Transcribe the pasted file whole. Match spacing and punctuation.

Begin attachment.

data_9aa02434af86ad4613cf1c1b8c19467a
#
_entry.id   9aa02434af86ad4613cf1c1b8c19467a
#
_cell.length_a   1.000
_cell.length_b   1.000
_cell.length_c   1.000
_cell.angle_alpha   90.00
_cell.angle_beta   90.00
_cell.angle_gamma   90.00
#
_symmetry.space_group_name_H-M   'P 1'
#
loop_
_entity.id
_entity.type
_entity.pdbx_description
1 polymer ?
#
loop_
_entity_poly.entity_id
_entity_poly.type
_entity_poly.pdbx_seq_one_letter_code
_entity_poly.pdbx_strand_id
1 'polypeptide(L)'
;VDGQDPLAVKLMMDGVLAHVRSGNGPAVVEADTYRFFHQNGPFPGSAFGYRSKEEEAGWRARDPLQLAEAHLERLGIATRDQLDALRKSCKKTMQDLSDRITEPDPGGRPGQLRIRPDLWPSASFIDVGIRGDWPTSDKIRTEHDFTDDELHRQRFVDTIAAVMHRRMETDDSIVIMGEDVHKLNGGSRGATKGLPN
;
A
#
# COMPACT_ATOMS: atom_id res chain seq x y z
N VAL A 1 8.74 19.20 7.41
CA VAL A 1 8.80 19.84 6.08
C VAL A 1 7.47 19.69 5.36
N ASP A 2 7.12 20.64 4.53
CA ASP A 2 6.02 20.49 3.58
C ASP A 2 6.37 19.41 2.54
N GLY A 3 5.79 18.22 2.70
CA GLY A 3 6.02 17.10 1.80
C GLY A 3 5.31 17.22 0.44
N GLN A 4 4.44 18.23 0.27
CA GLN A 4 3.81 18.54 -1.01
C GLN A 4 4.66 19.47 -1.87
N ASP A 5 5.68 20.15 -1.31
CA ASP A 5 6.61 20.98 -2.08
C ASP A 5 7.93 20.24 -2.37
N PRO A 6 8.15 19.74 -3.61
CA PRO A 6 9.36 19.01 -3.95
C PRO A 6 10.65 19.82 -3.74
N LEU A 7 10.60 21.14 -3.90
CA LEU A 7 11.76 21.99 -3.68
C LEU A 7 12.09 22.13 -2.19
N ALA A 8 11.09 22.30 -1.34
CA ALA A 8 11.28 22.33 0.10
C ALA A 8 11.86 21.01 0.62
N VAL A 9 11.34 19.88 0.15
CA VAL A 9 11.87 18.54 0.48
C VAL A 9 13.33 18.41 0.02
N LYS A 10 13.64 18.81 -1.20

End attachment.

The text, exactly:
data_9aa02434af86ad4613cf1c1b8c19467a
#
_entry.id   9aa02434af86ad4613cf1c1b8c19467a
#
_cell.length_a   1.000
_cell.length_b   1.000
_cell.length_c   1.000
_cell.angle_alpha   90.00
_cell.angle_beta   90.00
_cell.angle_gamma   90.00
#
_symmetry.space_group_name_H-M   'P 1'
#
loop_
_entity.id
_entity.type
_entity.pdbx_description
1 polymer ?
#
loop_
_entity_poly.entity_id
_entity_poly.type
_entity_poly.pdbx_seq_one_letter_code
_entity_poly.pdbx_strand_id
1 'polypeptide(L)'
;VDGQDPLAVKLMMDGVLAHVRSGNGPAVVEADTYRFFHQNGPFPGSAFGYRSKEEEAGWRARDPLQLAEAHLERLGIATRDQLDALRKSCKKTMQDLSDRITEPDPGGRPGQLRIRPDLWPSASFIDVGIRGDWPTSDKIRTEHDFTDDELHRQRFVDTIAAVMHRRMETDDSIVIMGEDVHKLNGGSRGATKGLPN
;
A
#
# COMPACT_ATOMS: atom_id res chain seq x y z
N VAL A 1 8.74 19.20 7.41
CA VAL A 1 8.80 19.84 6.08
C VAL A 1 7.47 19.69 5.36
N ASP A 2 7.12 20.64 4.53
CA ASP A 2 6.02 20.49 3.58
C ASP A 2 6.37 19.41 2.54
N GLY A 3 5.79 18.22 2.70
CA GLY A 3 6.02 17.10 1.80
C GLY A 3 5.31 17.22 0.44
N GLN A 4 4.44 18.23 0.27
CA GLN A 4 3.81 18.54 -1.01
C GLN A 4 4.66 19.47 -1.87
N ASP A 5 5.68 20.15 -1.31
CA ASP A 5 6.61 20.98 -2.08
C ASP A 5 7.93 20.24 -2.37
N PRO A 6 8.15 19.74 -3.61
CA PRO A 6 9.36 19.01 -3.95
C PRO A 6 10.65 19.82 -3.74
N LEU A 7 10.60 21.14 -3.90
CA LEU A 7 11.76 21.99 -3.68
C LEU A 7 12.09 22.13 -2.19
N ALA A 8 11.09 22.30 -1.34
CA ALA A 8 11.28 22.33 0.10
C ALA A 8 11.86 21.01 0.62
N VAL A 9 11.34 19.88 0.15
CA VAL A 9 11.87 18.54 0.48
C VAL A 9 13.33 18.41 0.02
N LYS A 10 13.64 18.81 -1.20